Wick Communications

Telling stories on Facebook

In Online media on August 4, 2011 at 2:52 pm

I think I’ve mentioned before that former Half Moon Bay Review reporter Nick Casey is currently employed by the Wall Street Journal and stationed in the newspaper’s Mexico City bureau. Consequently, he’s been reporting on some gruesome things of late.

This week, he posted a really arresting photo album on his personal Facebook page. It is a collection of 34 black-and-white photos he took in Acapulco while traveling through the city with another journalist. Each one is captioned and, taken together, the stark photos and Nick’s words tell a terrible story.

  • “Children in Acapulco don’t grow up without seeing the dead,” reads one caption.
  •  “In three dog-food bags were the bodies of three men, chopped up and thrown on the city’s main overpass with a message from a gang,” reads another that is embedded in a terrifying photo.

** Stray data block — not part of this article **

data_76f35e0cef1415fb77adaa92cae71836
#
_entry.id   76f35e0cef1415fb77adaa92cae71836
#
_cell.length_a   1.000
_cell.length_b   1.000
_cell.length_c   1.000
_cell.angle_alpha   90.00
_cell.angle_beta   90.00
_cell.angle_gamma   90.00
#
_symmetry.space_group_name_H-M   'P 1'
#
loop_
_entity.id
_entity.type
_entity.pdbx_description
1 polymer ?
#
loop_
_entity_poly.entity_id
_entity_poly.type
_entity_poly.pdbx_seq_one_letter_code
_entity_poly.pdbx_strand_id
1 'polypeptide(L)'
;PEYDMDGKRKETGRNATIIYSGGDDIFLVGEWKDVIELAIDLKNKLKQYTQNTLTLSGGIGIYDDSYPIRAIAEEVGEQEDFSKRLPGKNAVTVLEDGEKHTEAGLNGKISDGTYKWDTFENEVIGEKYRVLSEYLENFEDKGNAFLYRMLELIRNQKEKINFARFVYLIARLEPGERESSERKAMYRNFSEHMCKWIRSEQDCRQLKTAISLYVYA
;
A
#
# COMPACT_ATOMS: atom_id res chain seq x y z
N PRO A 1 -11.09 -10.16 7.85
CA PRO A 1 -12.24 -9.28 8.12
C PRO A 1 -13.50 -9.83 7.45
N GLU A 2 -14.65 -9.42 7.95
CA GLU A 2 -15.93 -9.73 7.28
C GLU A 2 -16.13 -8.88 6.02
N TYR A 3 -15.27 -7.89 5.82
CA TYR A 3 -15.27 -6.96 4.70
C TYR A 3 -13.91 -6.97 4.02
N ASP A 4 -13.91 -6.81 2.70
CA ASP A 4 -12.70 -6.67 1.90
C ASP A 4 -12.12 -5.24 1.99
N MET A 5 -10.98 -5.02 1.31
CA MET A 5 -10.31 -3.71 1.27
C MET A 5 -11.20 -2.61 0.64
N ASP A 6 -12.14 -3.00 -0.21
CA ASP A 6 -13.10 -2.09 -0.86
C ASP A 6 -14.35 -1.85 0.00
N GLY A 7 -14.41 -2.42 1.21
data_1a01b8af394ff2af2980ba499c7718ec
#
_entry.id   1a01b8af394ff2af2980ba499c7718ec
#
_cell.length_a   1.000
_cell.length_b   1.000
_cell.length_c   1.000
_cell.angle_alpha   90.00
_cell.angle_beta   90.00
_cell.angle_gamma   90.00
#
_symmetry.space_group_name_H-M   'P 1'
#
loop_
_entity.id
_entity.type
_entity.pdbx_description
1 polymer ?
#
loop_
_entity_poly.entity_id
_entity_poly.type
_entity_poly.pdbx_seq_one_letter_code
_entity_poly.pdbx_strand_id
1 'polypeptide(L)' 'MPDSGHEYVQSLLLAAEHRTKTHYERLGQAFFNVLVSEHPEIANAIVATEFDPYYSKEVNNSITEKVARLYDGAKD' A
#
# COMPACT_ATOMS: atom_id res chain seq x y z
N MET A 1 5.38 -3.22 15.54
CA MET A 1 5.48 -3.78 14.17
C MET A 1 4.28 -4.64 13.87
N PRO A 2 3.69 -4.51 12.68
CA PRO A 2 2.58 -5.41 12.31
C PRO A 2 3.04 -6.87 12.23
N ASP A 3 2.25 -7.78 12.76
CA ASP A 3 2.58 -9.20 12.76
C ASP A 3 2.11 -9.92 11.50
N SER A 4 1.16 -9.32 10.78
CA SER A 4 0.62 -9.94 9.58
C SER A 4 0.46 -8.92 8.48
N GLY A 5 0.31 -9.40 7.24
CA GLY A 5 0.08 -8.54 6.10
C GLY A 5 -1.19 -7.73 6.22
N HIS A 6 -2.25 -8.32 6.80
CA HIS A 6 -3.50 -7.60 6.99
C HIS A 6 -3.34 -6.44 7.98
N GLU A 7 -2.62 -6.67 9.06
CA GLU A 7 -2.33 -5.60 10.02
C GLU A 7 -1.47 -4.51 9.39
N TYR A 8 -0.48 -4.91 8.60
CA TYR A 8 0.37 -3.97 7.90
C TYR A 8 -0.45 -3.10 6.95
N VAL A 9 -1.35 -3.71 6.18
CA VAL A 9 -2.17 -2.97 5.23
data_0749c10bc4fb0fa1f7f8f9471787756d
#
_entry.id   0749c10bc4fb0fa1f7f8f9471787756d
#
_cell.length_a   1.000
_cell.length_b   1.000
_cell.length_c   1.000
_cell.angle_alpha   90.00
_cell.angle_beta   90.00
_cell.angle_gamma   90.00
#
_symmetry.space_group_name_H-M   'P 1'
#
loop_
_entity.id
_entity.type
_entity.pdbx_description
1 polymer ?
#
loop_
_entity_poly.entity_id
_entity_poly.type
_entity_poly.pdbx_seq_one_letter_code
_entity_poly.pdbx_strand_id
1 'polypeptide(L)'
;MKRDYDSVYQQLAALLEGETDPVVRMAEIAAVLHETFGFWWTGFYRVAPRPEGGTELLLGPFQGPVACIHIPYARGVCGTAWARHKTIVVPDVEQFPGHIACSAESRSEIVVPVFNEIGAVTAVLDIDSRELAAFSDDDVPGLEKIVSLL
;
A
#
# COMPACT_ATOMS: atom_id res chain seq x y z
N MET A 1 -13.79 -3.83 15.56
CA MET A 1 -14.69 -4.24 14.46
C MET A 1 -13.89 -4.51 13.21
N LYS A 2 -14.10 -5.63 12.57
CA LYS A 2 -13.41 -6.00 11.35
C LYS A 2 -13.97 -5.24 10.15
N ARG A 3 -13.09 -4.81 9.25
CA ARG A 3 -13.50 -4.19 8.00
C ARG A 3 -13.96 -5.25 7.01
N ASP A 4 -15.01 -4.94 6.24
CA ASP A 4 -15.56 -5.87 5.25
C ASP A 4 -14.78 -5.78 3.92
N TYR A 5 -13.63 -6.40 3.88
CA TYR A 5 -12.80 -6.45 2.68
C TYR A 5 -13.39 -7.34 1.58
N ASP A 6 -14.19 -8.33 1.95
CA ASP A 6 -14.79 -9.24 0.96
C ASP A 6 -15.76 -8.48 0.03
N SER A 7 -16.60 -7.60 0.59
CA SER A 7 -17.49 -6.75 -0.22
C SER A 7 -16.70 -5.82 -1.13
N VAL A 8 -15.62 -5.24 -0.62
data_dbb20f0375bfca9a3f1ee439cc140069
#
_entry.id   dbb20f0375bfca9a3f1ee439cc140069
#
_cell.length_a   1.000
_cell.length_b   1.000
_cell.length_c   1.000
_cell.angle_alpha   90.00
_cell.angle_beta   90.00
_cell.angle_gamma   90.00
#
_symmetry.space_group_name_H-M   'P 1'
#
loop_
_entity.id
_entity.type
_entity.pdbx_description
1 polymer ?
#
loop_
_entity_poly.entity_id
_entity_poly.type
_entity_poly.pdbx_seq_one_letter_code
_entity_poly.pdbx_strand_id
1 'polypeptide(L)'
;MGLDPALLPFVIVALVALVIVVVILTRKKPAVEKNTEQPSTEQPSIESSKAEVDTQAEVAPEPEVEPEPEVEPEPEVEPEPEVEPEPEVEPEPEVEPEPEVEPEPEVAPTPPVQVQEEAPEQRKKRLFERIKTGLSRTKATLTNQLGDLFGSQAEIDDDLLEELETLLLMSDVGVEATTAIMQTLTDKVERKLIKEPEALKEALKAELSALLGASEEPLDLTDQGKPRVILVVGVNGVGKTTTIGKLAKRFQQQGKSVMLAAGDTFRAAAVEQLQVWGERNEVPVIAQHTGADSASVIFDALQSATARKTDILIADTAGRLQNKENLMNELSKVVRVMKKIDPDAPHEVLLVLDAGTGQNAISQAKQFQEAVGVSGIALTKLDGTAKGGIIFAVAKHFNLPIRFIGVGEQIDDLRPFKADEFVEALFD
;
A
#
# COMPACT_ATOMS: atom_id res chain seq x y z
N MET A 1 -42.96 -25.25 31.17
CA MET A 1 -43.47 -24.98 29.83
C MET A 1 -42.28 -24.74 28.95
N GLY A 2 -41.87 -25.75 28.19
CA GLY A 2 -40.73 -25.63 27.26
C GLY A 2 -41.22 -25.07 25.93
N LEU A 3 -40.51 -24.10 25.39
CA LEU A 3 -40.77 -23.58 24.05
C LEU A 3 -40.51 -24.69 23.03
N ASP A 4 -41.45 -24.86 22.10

•  “This boy was killed after gunmen came onto a public bus and shot him,” reads another.

Some of the photos are not suitable for a general audience. Then again, it’s only through reporting like this that the rest of us understand the true nature of the problem that concerns us all. …

The album is intended for Nick’s 700-plus Facebook friends so I can’t really share it. He said I could post a photo here and talk about it. He says the trip through that hellish place is part of an effort by the newspaper to get beyond the tally of the dead and report on who these people were in life. Humanizing the characters in your story is always a good idea.

It occurred to me that creating an album like that is a good way to share your work and generate interest in your reporting. That is just as true for the high school football game as it is for drug violence in Mexico.

Later on Friday, Nick shared with me this link that allows you to view the photos without “friending.”

Clay

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